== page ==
Re:route will provide users with biking and walking routes and reward them for completing those journeys without a car.
Whichever path you choose, you're not using your car. As a reward for making that decision you’ll receive a reward at the end of each journey—5 Recyclebank points, which can be combined and exchanged for discounts on a slew of products.
The app is supported in part by Transport for London, the government agency that oversees every aspect of how Londoners get around. The agency has been working for years to reduce the city’s carbon emissions by building out bike infrastructure, setting congestion pricing, and introducing hybrid buses. The agency also aims to increase biking rates 400 percent between 2000 and 2025, and walking by a quarter. And while taking the subway is good too, the city's trains are already congested, and this summer's Olympics may push them to their limits.
With re:route, Recyclebank aims to push people off of their well-worn paths. “When it comes to commuting, you commute by force of habit,” says Ian Yolles, the company’s chief sustainability officer. “It's become such a habit that you get to the end of your journey and you don't remember getting there.” The app, the company hopes, will make people rethink their journeys. It also tells users how much carbon they avoided, time they saved, and calories they burned.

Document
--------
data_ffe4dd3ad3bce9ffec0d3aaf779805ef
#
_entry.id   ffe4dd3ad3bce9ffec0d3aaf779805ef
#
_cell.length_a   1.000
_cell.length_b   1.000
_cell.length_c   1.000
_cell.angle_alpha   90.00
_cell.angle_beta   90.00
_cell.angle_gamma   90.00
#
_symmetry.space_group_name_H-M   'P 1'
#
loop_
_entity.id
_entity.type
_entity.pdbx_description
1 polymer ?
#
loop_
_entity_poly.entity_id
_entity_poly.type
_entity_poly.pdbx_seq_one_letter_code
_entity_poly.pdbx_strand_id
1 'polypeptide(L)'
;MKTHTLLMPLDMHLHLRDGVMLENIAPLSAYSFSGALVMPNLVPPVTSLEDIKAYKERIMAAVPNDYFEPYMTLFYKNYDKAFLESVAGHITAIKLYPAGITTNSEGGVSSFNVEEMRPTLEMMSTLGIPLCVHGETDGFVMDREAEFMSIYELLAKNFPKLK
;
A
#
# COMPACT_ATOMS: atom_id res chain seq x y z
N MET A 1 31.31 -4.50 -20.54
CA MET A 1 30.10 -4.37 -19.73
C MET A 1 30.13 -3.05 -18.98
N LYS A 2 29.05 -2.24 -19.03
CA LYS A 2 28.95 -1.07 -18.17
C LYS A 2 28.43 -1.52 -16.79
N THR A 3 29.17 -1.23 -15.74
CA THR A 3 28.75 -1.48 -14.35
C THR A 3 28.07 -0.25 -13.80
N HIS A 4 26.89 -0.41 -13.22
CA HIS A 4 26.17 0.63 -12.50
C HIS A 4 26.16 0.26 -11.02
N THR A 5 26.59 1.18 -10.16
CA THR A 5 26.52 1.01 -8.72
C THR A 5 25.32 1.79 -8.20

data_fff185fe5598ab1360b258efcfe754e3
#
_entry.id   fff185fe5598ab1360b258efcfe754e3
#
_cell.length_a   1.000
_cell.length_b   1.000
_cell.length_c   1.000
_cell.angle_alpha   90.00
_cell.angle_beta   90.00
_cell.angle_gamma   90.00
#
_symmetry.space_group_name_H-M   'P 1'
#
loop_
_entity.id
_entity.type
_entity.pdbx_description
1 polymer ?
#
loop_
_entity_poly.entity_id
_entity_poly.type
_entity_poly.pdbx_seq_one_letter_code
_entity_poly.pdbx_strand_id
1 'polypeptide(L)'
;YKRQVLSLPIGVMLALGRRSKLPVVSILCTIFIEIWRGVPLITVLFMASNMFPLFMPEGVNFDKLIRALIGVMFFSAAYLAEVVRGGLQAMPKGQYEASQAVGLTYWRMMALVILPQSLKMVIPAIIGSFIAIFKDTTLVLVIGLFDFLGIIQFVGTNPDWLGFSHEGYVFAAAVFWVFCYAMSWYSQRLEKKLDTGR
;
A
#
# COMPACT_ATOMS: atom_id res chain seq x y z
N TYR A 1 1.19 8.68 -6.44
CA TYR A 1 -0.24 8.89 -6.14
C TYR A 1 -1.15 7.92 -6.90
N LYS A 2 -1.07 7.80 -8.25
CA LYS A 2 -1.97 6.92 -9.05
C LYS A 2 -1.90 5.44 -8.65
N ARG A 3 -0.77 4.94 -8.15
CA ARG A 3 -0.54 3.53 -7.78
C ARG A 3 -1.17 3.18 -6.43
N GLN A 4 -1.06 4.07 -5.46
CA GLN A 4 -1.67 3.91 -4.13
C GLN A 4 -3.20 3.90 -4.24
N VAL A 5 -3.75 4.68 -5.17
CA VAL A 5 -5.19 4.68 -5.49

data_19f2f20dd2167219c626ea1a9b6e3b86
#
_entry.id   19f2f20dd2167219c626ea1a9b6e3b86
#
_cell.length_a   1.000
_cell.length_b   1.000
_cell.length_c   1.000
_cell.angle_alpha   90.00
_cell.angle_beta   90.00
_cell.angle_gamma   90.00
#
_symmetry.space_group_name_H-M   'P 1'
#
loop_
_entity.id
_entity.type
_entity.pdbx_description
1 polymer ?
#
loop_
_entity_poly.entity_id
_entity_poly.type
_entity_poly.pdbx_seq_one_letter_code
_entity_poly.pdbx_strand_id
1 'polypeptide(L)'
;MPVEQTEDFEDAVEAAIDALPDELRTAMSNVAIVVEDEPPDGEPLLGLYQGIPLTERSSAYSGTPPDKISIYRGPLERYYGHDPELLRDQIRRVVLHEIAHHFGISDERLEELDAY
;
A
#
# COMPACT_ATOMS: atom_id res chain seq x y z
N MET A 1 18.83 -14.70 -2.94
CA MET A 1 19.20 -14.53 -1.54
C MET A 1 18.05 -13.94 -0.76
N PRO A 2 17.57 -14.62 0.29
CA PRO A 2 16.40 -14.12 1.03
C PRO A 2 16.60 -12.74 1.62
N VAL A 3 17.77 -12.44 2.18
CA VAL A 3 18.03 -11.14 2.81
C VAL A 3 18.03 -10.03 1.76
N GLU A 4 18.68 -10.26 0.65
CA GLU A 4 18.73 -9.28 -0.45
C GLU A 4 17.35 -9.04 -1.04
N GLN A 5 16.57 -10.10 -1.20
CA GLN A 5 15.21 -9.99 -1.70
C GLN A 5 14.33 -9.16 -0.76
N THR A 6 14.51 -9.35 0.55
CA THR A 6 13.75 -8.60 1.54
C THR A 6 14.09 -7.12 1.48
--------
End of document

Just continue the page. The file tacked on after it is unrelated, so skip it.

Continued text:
If that’s not incentive enough, the points provide an additional justification for the app. To start, every journey will earn the same number of points, but routes with lower carbon emissions or that avoid rush hour traffic might eventually earn more points, for instance.
This point system is at the heart of Recyclebank’s business: Company founders believe they can convince people to take green actions by attaching rewards to them. In London, Recyclebank recruited rewards partners like department store Marks & Spencer and local bike shops.
The new app will be part of Transport for London’s communications campaign leading up to the Olympics, and the company aims to enroll more than 100,000 users in the coming months. The app isn't specific to London, either. Now that the framework is complete, Recyclebank could easily adapt it to help New Yorkers or Angelenos make their own daily journeys more environmentally responsible.
“It's pretty easy for us to take what we've done and provide city-specific content and data,” Yolles says. “If we wanted to bring it to San Francisco or Chicago or Boston or Washington or New York, we've designed it with that in mind.”